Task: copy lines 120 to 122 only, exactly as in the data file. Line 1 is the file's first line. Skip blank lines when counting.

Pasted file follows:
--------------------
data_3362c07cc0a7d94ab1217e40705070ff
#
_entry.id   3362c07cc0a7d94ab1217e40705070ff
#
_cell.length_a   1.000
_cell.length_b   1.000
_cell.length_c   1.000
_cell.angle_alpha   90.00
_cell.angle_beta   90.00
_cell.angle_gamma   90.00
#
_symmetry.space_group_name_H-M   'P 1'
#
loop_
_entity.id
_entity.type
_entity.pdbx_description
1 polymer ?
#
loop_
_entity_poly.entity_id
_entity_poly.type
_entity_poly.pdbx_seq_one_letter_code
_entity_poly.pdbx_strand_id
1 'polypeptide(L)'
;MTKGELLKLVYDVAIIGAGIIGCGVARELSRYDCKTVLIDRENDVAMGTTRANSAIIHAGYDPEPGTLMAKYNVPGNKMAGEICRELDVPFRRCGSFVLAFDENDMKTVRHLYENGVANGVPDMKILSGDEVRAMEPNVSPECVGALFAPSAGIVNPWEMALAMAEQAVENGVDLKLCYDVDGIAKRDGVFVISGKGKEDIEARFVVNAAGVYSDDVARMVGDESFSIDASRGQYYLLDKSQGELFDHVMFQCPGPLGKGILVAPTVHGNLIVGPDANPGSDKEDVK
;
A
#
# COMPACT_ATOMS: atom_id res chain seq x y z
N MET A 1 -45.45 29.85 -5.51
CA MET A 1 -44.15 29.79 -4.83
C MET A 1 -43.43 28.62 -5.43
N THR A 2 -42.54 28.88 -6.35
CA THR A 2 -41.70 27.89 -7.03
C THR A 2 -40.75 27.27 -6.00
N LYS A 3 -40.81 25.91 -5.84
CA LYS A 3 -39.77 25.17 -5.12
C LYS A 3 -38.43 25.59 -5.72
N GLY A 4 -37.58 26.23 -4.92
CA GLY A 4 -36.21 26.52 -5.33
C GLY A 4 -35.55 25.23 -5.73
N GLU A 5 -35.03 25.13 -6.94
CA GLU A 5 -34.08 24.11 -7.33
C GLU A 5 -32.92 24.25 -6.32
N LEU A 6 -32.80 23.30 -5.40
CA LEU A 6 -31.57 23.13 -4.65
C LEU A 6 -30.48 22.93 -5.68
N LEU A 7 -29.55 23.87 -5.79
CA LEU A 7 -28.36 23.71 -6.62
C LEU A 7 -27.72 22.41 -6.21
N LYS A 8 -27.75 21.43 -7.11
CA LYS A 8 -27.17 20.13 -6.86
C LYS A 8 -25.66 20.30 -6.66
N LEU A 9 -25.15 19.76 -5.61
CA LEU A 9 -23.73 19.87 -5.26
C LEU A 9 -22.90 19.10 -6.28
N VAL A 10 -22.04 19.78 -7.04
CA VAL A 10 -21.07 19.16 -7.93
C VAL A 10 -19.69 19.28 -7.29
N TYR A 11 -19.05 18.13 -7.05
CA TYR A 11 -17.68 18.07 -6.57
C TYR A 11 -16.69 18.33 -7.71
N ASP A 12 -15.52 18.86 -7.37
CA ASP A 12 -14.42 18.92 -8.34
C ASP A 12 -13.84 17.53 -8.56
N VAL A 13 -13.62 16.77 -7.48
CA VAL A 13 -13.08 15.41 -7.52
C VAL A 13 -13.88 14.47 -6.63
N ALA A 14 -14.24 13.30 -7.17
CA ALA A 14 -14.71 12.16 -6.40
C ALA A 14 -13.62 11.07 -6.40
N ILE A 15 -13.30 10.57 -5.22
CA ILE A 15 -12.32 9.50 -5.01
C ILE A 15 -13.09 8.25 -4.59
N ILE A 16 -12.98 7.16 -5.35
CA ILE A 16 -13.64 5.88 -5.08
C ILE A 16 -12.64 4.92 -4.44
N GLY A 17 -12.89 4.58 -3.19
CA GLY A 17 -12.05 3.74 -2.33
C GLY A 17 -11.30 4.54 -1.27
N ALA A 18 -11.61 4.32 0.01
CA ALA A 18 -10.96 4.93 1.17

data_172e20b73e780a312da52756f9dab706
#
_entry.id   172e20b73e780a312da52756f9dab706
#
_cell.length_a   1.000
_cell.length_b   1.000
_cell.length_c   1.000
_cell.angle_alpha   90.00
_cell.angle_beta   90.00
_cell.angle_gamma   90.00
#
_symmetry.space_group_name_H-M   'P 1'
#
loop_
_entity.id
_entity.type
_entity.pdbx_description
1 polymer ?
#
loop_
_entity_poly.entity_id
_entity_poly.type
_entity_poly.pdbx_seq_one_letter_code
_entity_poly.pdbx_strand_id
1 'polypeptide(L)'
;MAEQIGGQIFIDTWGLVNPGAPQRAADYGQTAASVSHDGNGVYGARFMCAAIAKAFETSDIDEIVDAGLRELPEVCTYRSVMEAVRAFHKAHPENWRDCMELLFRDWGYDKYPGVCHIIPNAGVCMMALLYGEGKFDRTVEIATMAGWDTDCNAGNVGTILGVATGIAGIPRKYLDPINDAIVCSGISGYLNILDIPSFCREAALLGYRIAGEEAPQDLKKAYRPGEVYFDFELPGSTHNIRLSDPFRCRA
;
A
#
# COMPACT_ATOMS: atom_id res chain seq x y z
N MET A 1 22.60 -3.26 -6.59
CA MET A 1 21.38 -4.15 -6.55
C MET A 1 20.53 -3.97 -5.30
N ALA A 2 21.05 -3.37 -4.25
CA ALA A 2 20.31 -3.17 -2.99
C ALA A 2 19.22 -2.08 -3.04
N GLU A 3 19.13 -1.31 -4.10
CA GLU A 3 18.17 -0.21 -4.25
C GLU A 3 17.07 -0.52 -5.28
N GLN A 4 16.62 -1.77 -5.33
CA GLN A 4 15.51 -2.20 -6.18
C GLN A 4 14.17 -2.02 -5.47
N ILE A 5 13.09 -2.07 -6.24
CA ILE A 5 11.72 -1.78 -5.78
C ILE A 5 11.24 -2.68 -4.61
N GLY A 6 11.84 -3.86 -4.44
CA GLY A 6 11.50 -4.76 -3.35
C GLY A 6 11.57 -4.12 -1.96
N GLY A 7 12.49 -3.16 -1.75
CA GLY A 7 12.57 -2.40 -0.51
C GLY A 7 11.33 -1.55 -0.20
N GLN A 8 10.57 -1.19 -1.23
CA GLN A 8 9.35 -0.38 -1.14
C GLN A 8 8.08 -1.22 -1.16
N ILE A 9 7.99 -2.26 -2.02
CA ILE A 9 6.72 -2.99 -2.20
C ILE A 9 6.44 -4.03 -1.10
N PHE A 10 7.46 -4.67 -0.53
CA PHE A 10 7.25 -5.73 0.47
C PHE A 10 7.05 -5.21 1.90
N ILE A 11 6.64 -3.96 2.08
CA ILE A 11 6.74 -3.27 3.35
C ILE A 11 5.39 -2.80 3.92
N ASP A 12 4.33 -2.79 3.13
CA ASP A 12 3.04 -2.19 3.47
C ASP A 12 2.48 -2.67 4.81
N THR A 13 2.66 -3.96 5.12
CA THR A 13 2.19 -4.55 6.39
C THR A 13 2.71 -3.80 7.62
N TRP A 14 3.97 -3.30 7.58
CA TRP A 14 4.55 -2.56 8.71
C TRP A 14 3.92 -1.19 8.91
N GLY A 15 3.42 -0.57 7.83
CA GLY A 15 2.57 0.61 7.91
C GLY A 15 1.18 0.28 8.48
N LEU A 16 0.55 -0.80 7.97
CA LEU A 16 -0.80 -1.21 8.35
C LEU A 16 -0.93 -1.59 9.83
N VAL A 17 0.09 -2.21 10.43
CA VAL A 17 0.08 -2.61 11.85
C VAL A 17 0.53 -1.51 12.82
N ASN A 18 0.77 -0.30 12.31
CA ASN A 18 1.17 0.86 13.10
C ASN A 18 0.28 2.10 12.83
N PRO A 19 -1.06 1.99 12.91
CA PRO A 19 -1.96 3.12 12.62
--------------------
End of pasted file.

N GLU A 3 19.13 -1.31 -4.10
CA GLU A 3 18.17 -0.21 -4.25
C GLU A 3 17.07 -0.52 -5.28